Reputation: 711
There is a concrete house similar to that down towards Wise River on the Hwy 43. Believe it was created by the company out of Missoula
Reply With Quote Quick reply to this message
 
Old 07-15-2011, 11:16 AM
 
Location: Indiana
64 posts, read 119,372 times
Reputation: 36
Quote:
Originally Posted by ScottyDM View Post
The insulation looks to be 1.5" EPS, which should be about R8 or so. The interior of the "logs" are unfinished concrete, meaning you can add more insulation before adding the interior finish. The outside looks great.
R-8 is practically nothing. When I lived out that way, my walls were R40 and the ceiling was R60 and snow load roof was 120 psi.

Everlog siding looks like Hardiplank. I wonder if it will hold up any better?
Reply With Quote Quick reply to this message
 
Old 07-19-2011, 07:09 PM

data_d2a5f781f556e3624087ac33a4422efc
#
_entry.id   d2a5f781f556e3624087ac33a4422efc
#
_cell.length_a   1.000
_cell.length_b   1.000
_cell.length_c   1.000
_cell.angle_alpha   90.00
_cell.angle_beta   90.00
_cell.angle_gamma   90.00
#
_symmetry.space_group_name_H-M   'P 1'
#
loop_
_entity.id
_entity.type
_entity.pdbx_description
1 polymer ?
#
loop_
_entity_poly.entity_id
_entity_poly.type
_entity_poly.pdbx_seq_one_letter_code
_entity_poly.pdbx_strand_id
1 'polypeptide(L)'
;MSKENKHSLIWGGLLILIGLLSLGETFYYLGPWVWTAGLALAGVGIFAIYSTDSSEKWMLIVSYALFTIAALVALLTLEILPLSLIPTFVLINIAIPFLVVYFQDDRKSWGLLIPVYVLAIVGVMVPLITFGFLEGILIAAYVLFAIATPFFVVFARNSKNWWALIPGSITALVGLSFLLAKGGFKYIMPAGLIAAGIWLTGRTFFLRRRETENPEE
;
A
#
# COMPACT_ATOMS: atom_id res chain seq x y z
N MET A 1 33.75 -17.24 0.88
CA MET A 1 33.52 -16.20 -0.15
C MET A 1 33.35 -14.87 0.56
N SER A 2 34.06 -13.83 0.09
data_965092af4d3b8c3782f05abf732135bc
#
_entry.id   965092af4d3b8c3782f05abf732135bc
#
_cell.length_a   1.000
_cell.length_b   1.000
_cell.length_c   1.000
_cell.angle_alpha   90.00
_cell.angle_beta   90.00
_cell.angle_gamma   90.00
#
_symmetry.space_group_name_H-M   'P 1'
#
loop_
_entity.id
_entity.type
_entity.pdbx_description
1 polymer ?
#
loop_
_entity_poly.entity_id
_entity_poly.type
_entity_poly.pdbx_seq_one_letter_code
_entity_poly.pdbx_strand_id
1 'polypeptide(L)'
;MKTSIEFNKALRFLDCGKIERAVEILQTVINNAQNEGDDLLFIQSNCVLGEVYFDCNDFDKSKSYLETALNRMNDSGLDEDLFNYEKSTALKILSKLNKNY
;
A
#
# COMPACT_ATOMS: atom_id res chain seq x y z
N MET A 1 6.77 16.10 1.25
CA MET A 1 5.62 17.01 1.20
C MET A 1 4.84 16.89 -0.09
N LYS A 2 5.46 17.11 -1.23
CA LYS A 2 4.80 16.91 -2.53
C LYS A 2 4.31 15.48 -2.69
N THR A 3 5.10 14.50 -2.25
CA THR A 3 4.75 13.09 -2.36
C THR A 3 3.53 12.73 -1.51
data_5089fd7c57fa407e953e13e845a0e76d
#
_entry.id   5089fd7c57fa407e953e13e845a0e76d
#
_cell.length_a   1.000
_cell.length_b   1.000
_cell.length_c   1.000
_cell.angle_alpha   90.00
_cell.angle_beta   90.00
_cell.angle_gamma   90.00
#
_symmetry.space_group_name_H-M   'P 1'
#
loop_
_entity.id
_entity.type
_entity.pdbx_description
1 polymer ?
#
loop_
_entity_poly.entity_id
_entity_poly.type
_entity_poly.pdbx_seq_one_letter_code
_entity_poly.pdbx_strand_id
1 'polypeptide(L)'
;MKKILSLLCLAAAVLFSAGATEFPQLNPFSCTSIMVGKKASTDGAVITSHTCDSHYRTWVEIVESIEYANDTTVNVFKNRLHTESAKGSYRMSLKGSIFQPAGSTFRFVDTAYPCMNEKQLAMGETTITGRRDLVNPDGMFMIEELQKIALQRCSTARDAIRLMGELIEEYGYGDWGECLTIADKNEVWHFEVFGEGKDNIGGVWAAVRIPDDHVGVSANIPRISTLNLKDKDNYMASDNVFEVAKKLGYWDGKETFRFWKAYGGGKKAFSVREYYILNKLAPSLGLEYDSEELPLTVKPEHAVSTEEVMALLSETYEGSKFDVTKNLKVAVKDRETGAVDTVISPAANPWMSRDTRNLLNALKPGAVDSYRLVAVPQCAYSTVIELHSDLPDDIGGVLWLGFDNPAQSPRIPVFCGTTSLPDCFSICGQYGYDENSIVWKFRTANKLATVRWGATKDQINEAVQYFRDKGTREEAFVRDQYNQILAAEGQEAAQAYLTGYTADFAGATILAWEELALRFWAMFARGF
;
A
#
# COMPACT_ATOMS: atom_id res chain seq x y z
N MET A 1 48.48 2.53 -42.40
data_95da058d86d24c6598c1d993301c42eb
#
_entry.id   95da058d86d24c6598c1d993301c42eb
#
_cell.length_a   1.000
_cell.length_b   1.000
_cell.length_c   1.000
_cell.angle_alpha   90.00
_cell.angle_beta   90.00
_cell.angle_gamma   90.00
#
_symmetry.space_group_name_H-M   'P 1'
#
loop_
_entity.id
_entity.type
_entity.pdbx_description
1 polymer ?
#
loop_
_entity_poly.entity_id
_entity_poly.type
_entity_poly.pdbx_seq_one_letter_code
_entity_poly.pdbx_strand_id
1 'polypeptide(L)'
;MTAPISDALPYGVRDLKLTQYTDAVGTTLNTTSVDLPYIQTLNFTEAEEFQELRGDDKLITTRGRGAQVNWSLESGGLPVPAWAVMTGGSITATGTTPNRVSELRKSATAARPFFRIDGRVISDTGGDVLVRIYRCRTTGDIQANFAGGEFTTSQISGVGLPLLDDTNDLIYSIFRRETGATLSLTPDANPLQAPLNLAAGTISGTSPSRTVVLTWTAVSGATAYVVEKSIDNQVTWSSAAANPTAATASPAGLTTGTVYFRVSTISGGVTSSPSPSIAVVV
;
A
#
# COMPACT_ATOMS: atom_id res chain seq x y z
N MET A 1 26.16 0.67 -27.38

Location: Near Pikes Peak, Colorado
36 posts, read 76,471 times
Reputation: 32
Quote:
Originally Posted by rambrush View Post
There is a concrete house similar to that down towards Wise River on the Hwy 43. Believe it was created by the company out of Missoula
Exactly. That's where EverLogs is located.

Quote:
Originally Posted by induchman View Post
R-8 is practically nothing. When I lived out that way, my walls were R40 and the ceiling was R60 and snow load roof was 120 psi.

Everlog siding looks like Hardiplank. I wonder if it will hold up any better?
R-8 is nothing. A 2x4 stud wall with standard fiberglass bats is R-13. The EverLogs brochure says the walls are R-19, but I don't know where they get that number.

I had to Google HardiPlank. It looks very similar to another brand of fiber-cement siding my wife kinda liked.